– Of course not and this is why there are initiatives to limit this type of manipulation, but my opinion is that the ones wanting to break the law will always be a step ahead of the ones trying to stop them. We could have regulations but also actors that will work to evade those regulations, actors that will try to spread fake news. This is why I believe that a knowledgeable public that is able to critically assess information is the best defense. Each and every one of us has to pay attention and ensure we have reliable sources of information.
– In this context I have to ask about the Russian media which has been insanely demonized over the last couple of years. It’s now a kiss of death to appear there or to be mentioned.
– This is a very tricky situation. It is best and most comfortable, in the current circumstances, not to be eulogized by the Russian media. This is a question of how much of what is happening in the public space we are actually able to cope with. The flow of news is overwhelming. In today’s media, the flow of information comes along with manipulation and lies.
– The problem is that this environment is presented as a conflict zone between us (the Western media, mainly) and them (the Russian media). If someone would like to tone down your critical voice at one point or another they could do exactly what I just told you – cut a deal with some Russian media outlet to butter you up.
– This is an interesting perspective but I sincerely hope nothing of this kind would ever happen to anyone. It is true that the press is no longer what it used to be. Journalists are becoming more and more dependent on their financial sponsors. It is a very difficult time to be a journalist and this is true not only for Romania since we often hear out about all kinds of attacks on journalists all over the world.
– David Hasinski, a professor of media studies and a well-known journalist himself, told me that traditional media has lowered its standards and this opened up the door to trolls. What do you think about it?
– Under commercial pressure the mainstream media did what they thought the public expected of them. However, we’ve always had to face this challenge: how far can you exercise elitism and not alienate the wider public? We shouldn’t forget that keeping the content informative rather than entertaining could mean losing the public. On the other hand, how low can one go in order to keep the public close? In Romania, I have witnessed the debasement of most journalistic standards and the demise of academic quality at the postgraduate level. Strangely, having access to all sorts of information with only one click made younger people more superficial in their approach towards fact-checking.
– Do you think it could be useful to organize courses on media literacy?
– Exposure to tremendous amounts of information makes it imperative to provide media, financial, and sex education because solving math equations, writing essays, studying geography or chemistry is not going to help much in the media surroundings students will have to live in as grown-ups.
– As a journalist, you have worked in a secure environment since this is a public radio station. You talked earlier about how journalists become tied to their sponsors. What do you think is the best model for financing media?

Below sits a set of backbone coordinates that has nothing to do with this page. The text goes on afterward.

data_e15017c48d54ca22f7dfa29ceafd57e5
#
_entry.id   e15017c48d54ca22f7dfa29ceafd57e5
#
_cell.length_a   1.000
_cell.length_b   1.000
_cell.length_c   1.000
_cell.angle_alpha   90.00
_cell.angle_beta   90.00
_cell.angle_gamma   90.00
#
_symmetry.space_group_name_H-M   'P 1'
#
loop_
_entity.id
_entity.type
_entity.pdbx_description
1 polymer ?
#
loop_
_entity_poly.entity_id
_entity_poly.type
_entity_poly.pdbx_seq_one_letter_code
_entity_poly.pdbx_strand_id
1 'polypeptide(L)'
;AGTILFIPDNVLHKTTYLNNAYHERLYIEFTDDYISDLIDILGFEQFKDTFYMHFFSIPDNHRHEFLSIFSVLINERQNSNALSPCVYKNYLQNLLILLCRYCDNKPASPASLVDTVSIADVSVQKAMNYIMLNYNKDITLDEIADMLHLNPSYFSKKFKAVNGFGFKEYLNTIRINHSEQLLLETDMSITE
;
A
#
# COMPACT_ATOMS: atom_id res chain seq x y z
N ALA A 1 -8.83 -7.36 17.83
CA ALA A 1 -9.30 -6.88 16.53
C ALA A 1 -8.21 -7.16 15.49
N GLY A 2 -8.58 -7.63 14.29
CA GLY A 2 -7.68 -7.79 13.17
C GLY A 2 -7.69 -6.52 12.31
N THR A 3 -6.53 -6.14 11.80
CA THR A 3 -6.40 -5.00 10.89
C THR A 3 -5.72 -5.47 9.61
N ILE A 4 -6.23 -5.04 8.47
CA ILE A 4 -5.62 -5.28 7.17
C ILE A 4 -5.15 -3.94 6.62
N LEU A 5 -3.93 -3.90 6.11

– I think that transparency is crucial here. For the Romanian Television Company and the Romanian Radio Broadcasting Company the government provides the money. Once you know who is financing who in the media you pretty much know what you can expect. As far as the journalists are concerned, they can never be completely independent. But making sure you disclose the source of financing is the best way to strengthen credibility.
In 2016 the way the Romanian public radio and television stations were financed changed. They were no longer directly financed by the taxpayers through a special tax that was collected with the electricity bill. That type of financing provided a direct financial link to the public and made the budget stable and predictable.
– Under the current regulations your broadcast company is directly financed by the government, meaning the budget can be augmented or reduced without explanation. I remember the public radio station employees protesting the regulation change saying this would transform the public’s independent broadcasting company into the government’s obedient broadcasting company. What is your position on that?
– We weren’t expecting that. From the very beginning, that is almost a century ago, we have been financed directly by the taxpayers. And when that was altered and we began to be financed directly by the government a strong reaction appeared because we always linked editorial independence to financial independence. We are trying to adapt to this new form of financing and we are holding onto our editorial independence. It is still a public way of financing our institution since the money comes from taxpayers. For the time being, we have editorial independence. In the long run we don’t know what the future has in store for us.
Maria Cernat is a graduate of the Faculty of Journalism and Communication Sciences (FJSC) (2001) and the Faculty of Philosophy (2004) at the University of Bucharest. She obtained an MA from FJSC in 2002 and in 2008 she was made a doctor of philosophy. She is currently a PhD Lecturer in the Department for Communication and Public Relations at Titu Maiorescu University. Since 2011 she has published articles on Romanian websites for political debates (CriticAtac, Cealaltă Agendă, România Curată).